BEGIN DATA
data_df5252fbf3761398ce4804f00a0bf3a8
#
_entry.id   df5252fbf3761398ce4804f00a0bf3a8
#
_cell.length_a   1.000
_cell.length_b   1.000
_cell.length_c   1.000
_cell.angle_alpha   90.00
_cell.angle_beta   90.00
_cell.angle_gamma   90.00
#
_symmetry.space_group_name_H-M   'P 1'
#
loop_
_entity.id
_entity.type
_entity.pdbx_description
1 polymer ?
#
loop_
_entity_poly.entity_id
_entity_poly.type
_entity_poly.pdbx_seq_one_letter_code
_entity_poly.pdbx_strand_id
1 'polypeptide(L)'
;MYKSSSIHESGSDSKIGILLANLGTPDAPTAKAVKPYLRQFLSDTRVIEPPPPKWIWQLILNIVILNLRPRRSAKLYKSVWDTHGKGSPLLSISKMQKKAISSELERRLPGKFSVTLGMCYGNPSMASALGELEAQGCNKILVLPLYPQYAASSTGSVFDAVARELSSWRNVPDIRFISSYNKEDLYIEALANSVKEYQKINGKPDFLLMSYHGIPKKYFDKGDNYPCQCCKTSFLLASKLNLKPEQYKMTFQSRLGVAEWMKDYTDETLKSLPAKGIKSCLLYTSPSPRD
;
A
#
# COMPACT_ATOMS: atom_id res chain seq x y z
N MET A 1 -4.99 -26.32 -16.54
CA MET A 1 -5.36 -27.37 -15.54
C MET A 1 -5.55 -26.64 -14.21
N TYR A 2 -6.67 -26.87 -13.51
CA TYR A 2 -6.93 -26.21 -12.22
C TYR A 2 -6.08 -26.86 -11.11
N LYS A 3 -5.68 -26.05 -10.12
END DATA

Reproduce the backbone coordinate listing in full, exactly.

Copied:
data_df5252fbf3761398ce4804f00a0bf3a8
#
_entry.id   df5252fbf3761398ce4804f00a0bf3a8
#
_cell.length_a   1.000
_cell.length_b   1.000
_cell.length_c   1.000
_cell.angle_alpha   90.00
_cell.angle_beta   90.00
_cell.angle_gamma   90.00
#
_symmetry.space_group_name_H-M   'P 1'
#
loop_
_entity.id
_entity.type
_entity.pdbx_description
1 polymer ?
#
loop_
_entity_poly.entity_id
_entity_poly.type
_entity_poly.pdbx_seq_one_letter_code
_entity_poly.pdbx_strand_id
1 'polypeptide(L)'
;MYKSSSIHESGSDSKIGILLANLGTPDAPTAKAVKPYLRQFLSDTRVIEPPPPKWIWQLILNIVILNLRPRRSAKLYKSVWDTHGKGSPLLSISKMQKKAISSELERRLPGKFSVTLGMCYGNPSMASALGELEAQGCNKILVLPLYPQYAASSTGSVFDAVARELSSWRNVPDIRFISSYNKEDLYIEALANSVKEYQKINGKPDFLLMSYHGIPKKYFDKGDNYPCQCCKTSFLLASKLNLKPEQYKMTFQSRLGVAEWMKDYTDETLKSLPAKGIKSCLLYTSPSPRD
;
A
#
# COMPACT_ATOMS: atom_id res chain seq x y z
N MET A 1 -4.99 -26.32 -16.54
CA MET A 1 -5.36 -27.37 -15.54
C MET A 1 -5.55 -26.64 -14.21
N TYR A 2 -6.67 -26.87 -13.51
CA TYR A 2 -6.93 -26.21 -12.22
C TYR A 2 -6.08 -26.86 -11.11
N LYS A 3 -5.68 -26.05 -10.12